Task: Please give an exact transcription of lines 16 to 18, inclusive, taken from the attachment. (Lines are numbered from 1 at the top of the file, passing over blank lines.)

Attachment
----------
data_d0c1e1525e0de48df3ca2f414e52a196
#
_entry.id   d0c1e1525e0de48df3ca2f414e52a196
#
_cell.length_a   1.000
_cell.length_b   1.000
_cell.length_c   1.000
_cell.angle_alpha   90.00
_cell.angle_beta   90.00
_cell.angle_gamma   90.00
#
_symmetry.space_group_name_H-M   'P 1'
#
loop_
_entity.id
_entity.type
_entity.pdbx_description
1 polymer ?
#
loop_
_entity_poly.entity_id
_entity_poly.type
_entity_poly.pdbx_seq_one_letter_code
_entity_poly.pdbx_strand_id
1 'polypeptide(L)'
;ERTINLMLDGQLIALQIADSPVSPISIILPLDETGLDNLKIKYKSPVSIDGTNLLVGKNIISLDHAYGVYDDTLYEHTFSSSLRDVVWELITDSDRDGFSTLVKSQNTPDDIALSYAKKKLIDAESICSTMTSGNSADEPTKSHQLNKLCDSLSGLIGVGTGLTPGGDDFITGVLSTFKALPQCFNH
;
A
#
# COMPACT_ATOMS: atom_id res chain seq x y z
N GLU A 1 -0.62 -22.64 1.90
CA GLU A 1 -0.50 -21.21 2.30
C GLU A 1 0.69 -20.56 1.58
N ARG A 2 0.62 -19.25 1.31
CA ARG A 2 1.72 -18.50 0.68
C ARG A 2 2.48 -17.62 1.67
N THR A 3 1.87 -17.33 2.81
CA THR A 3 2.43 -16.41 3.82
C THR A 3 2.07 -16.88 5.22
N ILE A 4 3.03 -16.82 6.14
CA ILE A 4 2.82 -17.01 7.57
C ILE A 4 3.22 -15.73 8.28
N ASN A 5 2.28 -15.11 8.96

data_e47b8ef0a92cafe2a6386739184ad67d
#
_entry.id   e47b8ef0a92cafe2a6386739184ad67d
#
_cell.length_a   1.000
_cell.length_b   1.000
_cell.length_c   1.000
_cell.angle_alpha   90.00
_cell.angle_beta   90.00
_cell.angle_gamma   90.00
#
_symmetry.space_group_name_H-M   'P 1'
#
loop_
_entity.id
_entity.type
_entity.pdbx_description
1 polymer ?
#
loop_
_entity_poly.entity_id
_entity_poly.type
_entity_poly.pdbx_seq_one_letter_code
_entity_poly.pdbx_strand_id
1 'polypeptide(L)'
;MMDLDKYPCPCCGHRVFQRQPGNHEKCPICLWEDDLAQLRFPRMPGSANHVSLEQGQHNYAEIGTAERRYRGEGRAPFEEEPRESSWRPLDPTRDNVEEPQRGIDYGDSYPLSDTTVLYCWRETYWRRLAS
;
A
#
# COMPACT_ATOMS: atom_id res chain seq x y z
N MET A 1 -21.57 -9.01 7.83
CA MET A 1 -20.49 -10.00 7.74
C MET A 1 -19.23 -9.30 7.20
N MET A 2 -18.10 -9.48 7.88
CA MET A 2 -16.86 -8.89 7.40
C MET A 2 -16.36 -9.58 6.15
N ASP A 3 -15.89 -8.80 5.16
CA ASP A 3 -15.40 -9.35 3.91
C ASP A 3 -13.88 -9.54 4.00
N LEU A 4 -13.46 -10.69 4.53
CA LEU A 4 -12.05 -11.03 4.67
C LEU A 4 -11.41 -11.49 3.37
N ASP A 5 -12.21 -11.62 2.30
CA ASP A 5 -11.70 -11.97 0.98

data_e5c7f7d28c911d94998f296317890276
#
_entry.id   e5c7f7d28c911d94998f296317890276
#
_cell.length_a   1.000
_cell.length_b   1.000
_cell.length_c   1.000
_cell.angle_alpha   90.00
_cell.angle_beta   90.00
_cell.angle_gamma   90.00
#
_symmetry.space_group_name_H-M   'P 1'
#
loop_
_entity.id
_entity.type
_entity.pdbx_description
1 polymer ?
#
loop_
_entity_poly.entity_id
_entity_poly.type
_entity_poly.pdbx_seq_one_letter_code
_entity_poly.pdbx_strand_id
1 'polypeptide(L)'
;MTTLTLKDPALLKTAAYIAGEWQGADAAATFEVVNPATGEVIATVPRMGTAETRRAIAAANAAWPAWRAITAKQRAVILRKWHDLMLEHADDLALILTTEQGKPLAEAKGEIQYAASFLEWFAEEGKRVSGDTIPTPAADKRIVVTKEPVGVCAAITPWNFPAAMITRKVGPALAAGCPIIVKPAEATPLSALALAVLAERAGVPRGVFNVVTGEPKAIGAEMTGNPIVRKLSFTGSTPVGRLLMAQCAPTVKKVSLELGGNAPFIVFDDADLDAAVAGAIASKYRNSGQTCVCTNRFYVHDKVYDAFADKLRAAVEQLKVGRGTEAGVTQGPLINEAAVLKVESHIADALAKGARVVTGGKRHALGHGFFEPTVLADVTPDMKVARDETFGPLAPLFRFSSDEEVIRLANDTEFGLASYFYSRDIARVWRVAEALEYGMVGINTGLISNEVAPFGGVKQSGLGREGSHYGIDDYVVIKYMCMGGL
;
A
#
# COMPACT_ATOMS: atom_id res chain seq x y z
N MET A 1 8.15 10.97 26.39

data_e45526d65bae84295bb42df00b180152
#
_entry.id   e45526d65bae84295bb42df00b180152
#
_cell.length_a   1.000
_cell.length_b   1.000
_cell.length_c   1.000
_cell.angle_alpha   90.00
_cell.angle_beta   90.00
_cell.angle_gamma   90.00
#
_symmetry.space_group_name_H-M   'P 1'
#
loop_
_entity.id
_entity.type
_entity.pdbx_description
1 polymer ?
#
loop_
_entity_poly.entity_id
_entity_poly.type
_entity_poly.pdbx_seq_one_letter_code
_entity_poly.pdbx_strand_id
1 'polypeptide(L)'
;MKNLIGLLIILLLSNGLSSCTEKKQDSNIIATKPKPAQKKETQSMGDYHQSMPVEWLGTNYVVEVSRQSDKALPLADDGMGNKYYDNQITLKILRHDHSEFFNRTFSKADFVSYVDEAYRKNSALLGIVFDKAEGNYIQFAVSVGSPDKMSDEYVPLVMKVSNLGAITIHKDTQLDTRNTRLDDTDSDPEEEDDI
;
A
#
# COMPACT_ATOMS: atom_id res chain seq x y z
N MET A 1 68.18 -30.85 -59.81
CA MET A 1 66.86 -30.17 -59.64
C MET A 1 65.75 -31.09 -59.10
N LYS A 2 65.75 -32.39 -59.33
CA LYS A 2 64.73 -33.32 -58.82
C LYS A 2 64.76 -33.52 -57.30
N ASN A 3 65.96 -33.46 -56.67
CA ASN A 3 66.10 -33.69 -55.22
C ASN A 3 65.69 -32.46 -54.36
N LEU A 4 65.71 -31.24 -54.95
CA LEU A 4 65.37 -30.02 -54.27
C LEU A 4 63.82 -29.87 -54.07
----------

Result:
_entity.type
_entity.pdbx_description
1 polymer ?